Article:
On October 7, 2020, the Securities and Exchange Commission (SEC) voted to provide much needed clarity to the regulatory status of so-called “finders” who assist small businesses in raising capital. In a 3-to-2 vote, the SEC proposed a Finder exemption to the broker-dealer registration requirements of Section 15(a) of the Securities Exchange Act of 1934 to allow unregistered natural persons, referred to as finders, to engage in certain limited activities to assist issuers in raising capital from accredited investors.
SEC rules governing accredited investors are designed to protect individual investors from risks that could result from the lack of regulatory oversight associated with unregistered private securities offerings. By expanding the definition of “accredited investor,” the SEC has provided more investors with the opportunity to access alternative investments and given companies, private-equity firms, and hedge funds access to a larger pool of investors.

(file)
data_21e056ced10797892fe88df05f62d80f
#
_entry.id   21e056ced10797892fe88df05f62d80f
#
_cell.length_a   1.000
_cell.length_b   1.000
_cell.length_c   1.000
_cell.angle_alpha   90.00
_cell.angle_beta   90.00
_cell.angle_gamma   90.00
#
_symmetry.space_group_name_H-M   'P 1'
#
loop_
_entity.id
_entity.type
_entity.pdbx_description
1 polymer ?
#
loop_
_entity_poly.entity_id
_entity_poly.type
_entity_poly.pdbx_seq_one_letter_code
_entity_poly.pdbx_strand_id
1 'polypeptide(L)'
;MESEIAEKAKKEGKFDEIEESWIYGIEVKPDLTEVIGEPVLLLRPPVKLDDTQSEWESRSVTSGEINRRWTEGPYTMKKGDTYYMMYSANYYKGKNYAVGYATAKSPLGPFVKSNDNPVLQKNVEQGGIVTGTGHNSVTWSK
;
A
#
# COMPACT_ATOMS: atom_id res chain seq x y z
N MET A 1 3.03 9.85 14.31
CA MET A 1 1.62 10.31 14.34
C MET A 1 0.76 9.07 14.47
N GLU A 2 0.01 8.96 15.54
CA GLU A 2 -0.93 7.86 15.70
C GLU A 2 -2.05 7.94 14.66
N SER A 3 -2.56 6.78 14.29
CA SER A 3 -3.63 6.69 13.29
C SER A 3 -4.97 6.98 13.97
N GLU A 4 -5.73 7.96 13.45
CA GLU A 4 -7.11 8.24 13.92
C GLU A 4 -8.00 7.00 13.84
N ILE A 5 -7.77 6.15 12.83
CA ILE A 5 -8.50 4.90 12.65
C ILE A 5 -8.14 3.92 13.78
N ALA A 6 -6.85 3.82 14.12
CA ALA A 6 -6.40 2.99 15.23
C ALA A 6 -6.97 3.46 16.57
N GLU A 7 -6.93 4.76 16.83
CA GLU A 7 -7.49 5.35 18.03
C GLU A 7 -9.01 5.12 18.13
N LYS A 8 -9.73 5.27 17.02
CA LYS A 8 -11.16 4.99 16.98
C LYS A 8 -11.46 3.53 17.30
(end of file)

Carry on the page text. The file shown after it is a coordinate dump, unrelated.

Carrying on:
On June 22, 2020, in Liu v. SEC, the Supreme Court affirmed in an 8-1 ruling that the Securities and Exchange Commission may continue to pursue disgorgement awards under the federal securities law provided that the award is capped at the defendant’s net profits, and further, provided that the award is made for the benefit of wronged investors. In so holding, the Court struck a middle ground by narrowly preserving one of the most powerful enforcement mechanisms available to the agency but limiting the awards more closely than the awards the SEC has sought over the years.